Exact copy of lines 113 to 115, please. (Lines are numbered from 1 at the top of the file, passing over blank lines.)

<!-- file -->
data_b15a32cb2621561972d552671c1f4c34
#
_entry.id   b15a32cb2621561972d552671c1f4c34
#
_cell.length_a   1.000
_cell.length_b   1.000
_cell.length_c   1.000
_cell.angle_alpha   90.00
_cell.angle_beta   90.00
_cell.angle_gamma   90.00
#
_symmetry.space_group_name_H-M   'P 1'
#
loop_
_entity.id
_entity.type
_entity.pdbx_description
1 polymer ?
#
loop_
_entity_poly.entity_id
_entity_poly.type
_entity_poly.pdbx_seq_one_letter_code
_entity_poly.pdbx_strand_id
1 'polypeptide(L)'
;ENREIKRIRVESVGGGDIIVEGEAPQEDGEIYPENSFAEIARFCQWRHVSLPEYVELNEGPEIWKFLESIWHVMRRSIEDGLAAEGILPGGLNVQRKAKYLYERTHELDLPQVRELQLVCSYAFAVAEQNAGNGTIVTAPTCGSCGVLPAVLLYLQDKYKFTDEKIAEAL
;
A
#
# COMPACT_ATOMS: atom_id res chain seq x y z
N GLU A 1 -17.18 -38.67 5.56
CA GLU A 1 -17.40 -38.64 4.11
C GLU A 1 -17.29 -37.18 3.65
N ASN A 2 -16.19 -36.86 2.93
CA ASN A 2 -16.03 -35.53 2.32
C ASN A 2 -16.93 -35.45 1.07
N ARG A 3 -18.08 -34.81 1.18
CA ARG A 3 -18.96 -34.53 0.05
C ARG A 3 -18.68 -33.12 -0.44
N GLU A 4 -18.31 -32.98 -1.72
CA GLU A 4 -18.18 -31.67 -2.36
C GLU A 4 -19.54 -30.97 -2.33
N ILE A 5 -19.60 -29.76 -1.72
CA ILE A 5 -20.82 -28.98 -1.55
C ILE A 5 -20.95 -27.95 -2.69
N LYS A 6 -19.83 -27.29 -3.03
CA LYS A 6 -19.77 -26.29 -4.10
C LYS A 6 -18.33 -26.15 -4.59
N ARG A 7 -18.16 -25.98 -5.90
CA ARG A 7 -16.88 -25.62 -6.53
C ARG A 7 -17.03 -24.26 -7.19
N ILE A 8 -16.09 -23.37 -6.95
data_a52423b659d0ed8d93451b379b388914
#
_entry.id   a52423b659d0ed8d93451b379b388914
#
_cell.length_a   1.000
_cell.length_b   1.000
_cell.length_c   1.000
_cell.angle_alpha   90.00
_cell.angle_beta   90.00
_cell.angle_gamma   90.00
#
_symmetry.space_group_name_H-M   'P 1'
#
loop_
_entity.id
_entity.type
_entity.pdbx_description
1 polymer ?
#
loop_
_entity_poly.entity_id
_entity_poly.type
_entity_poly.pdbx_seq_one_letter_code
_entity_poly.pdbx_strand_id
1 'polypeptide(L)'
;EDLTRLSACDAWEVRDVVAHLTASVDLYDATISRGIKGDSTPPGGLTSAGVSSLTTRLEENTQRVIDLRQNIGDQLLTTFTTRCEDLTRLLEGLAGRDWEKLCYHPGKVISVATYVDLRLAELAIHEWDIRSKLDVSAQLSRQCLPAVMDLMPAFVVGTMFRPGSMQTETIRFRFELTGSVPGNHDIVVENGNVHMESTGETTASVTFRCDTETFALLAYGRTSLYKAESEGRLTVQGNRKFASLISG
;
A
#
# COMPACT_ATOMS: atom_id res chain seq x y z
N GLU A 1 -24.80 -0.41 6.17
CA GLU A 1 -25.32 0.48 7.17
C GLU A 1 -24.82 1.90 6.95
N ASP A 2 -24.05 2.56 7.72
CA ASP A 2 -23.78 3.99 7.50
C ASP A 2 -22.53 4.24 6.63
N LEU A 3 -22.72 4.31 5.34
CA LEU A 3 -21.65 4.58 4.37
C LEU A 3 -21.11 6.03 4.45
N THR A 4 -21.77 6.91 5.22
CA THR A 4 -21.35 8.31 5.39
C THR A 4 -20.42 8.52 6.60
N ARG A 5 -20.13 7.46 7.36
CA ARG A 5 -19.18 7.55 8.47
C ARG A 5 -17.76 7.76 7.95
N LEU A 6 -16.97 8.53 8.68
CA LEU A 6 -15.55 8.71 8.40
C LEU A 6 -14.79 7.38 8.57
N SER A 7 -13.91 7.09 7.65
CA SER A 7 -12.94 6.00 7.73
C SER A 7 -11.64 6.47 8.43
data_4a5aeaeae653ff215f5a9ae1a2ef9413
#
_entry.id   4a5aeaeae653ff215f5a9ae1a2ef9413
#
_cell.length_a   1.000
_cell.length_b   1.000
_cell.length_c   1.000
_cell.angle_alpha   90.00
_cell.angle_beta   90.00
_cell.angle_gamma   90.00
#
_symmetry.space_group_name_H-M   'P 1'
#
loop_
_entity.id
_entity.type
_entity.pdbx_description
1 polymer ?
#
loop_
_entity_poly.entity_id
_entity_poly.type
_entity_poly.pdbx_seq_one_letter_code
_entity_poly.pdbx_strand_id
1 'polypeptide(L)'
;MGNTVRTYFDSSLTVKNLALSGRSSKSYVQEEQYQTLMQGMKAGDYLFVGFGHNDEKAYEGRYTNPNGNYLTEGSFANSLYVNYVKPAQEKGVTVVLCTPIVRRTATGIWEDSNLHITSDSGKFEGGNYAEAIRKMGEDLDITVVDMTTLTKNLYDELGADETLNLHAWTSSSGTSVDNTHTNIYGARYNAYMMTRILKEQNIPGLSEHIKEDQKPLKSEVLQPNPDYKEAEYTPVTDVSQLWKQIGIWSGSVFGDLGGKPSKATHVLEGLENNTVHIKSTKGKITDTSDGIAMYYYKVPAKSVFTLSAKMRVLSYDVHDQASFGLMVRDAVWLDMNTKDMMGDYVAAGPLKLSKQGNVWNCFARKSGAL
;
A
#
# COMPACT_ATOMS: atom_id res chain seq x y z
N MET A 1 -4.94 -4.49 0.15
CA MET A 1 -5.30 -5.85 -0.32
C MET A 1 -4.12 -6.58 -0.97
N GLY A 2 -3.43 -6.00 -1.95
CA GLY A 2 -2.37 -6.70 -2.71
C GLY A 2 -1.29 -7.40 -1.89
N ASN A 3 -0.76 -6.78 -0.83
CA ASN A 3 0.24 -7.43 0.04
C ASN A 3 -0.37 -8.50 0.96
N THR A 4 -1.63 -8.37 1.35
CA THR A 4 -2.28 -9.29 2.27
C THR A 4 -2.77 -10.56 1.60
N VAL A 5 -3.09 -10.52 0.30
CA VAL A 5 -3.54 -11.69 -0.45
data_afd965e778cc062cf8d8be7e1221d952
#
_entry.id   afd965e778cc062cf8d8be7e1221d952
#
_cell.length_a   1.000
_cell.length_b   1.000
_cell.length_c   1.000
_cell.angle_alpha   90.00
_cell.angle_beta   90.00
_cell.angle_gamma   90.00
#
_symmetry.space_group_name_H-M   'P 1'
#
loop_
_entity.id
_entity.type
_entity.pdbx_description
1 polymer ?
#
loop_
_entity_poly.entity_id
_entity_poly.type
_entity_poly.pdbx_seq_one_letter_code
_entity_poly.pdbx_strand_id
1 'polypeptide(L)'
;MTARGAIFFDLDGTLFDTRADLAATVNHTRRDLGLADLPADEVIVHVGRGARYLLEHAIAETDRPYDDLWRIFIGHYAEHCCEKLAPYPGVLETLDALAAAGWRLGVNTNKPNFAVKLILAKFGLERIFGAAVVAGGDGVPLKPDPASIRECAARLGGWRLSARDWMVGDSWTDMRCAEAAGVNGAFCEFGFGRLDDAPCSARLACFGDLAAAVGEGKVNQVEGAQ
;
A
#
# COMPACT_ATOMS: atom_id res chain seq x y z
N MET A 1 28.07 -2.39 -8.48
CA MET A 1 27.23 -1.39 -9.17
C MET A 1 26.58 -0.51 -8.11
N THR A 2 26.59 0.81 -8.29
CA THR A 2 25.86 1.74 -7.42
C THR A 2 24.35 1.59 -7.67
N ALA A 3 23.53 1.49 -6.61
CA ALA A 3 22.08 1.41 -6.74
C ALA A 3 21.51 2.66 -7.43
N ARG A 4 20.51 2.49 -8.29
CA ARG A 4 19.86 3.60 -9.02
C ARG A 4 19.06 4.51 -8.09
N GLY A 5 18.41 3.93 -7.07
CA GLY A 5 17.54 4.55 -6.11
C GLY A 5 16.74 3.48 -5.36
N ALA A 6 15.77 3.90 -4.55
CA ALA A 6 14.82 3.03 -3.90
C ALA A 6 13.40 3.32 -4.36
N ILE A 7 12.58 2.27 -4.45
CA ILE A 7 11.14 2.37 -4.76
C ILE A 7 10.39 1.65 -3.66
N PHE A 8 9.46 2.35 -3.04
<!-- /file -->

_cell.angle_gamma   90.00
#
_symmetry.space_group_name_H-M   'P 1'